Minnesota (Washington Insider Magazine) There are really no cybersecurity rules that govern “the millions of food and agriculture businesses” across America. These businesses are nearly one-fifth of all American economies. The cyberattacks have become real.
There was a warning from security analysts at the University of Minnesota back in May about a growing danger in cybercrime, also known as ransomware. The University warned the U.S. Agriculture Department, saying that this ransomware “could wreak more havoc on Americans’ food sources than Covid-19 did.”
All of this became a reality a few weeks later when the “ransomware attack forced the shutdown of meat plants.” The plants that had to be shut down processed “more than a fifth of the nation’s beef supply.” These hackers know how to interrupt a vital part of the U.S. Economy.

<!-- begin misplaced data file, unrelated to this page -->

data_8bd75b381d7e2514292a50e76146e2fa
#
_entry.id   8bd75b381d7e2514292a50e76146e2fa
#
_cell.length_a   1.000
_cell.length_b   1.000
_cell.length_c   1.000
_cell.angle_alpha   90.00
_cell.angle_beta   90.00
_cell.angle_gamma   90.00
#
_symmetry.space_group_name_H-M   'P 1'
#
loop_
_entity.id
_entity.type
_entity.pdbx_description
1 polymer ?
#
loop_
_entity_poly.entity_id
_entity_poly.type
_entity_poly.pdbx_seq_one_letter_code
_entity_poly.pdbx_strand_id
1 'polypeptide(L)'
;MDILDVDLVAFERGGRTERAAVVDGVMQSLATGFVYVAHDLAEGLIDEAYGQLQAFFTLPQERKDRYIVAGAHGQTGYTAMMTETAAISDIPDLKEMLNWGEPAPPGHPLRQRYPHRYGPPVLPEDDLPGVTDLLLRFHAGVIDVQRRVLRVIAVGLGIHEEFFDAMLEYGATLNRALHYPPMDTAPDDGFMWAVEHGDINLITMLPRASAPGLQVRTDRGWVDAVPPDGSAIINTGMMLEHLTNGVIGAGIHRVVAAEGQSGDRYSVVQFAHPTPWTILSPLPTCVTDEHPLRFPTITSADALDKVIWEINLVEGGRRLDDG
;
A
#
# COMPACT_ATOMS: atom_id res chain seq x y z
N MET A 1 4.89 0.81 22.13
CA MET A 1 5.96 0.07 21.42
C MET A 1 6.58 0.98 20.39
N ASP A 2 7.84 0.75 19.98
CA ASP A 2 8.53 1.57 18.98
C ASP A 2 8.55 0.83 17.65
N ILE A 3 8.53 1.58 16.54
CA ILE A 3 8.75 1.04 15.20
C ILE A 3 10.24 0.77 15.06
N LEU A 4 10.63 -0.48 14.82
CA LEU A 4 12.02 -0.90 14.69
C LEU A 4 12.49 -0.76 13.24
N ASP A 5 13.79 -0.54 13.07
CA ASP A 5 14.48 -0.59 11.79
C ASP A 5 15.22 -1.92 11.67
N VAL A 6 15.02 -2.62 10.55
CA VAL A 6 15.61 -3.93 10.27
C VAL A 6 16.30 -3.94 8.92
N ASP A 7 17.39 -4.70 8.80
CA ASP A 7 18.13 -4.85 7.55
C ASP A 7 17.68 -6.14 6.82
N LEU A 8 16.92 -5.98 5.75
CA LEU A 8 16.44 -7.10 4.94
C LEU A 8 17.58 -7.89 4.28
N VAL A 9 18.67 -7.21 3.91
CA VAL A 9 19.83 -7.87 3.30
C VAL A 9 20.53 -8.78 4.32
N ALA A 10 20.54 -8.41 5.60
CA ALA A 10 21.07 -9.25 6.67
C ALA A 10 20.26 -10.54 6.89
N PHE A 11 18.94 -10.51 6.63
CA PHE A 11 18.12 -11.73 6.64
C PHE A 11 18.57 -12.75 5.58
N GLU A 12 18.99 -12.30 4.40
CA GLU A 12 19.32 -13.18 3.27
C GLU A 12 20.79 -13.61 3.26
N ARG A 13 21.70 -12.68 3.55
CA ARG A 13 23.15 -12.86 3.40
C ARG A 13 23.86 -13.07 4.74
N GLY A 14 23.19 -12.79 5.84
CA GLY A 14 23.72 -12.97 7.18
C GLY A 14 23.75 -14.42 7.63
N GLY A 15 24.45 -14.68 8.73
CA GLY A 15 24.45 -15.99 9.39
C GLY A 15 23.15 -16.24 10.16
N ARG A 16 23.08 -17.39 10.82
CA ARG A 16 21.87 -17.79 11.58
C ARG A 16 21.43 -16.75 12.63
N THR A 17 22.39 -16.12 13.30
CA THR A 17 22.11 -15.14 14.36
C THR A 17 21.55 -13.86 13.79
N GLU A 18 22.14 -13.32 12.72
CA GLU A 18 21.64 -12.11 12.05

The food supply is vulnerable to digital threads as seen last week in the hack of the huge meatpacking giant JBS. Not only farmlands but also slaughterhouses are deeply affected.
However, federal oversight concerning cybersecurity remains light even though the warnings have been great. “An attack could bring consequences ranging from higher grocery prices to contaminated food.”
Only voluntary guidelines exist for the “millions of food and agriculture businesses that account for about a fifth of the U.S. Economy. ” The USDA is the only federal agency that does anything to oversee the economy. Other industries keep watch on cyberattacks; however, the food industry “disbanded its group in 2008.”
Now, Tom Vilsack, Agriculture Secretary, says that these cyber attacks are their “new reality.” In addition, Representative Rick Crawford (R-Ark.), who is a member of both the House Intelligence and Agriculture Committee, says that the “agricultural supply chain hasn’t received enough attention across the entire federal government.”
Crawford said in an interview with Politico, “If you eat, you’re involved in agriculture. We all need to recognize that it’s a vital industry.”